Tool use and manufacture in the Goffin’s cockatoo (<em>Cacatua goffini</em>) — ASN Events

Tool use and manufacture in the Goffin’s cockatoo (Cacatua goffini) (#242)

Alice MI Auersperg 1 2
  1. Department of Zoology, University of Oxford, Oxford, UK
  2. Department of Cognitive Biology, University of Vienna, Vienna, Austria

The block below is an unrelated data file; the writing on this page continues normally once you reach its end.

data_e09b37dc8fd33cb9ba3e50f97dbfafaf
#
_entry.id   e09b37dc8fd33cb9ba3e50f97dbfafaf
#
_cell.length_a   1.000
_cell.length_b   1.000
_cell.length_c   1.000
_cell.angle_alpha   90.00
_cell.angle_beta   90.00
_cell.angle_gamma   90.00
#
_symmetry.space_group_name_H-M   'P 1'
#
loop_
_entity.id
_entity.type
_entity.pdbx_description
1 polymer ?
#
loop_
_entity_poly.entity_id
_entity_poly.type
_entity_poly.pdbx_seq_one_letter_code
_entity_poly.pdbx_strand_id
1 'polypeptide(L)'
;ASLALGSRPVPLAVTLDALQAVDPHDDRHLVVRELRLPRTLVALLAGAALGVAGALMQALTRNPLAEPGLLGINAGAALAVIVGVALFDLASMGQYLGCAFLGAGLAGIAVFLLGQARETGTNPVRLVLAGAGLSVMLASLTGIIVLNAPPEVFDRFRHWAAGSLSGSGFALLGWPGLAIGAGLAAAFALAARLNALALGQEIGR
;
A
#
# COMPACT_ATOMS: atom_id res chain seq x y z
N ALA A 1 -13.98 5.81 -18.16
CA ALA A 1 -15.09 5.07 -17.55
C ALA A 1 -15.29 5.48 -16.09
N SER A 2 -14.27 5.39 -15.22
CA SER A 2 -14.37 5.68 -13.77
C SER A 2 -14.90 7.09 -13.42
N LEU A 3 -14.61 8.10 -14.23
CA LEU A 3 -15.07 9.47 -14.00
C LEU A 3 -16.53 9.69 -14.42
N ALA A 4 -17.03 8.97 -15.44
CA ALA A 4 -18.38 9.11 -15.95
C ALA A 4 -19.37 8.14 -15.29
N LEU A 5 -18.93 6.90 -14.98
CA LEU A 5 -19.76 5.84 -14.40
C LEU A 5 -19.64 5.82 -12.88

Innovative tool use and manufacture in species not adaptively specialized for doing so may represent an significant step in understanding the evolution of advanced cognitive processing in the technical domain. Following an accidental aviary observation, we showed how a captive male Goffin’s cockatoo successfully and reliably broke stick-type tools out of larch wood and used them to rake food into his reach. Thereby he developed a sophisticated technique, adjusting the functional end of his tool to the changing position of the food reward and overcame various morphological (eg. beak curvature) and ecological constraints (eg. not a habitual tool user; not a nest builder). To investigate whether similar behaviours could be transmitted to other individuals we used the respective innovator as a demonstrator. Subjects observing tool-using demonstrations showed greater overall interaction with the relevant parts of the apparatus than subjects observing magnetic ‘ghost’ controls. Notably, all three males in the demonstration group acquired tool-using skills. Two of these birds further accomplished larch-tool-making competence, one without requiring further demonstrations. To see whether the stick-like shape of the manufactured tools was acquired accidentally (eg. by breaking it along the growth lines of the wood) all tool-using subjects were later confronted with three additional types of material (cardboard, leafed beech twigs and bee wax-combs). Further functional tools out of cardboard and beech twigs were successfully and reliably built and used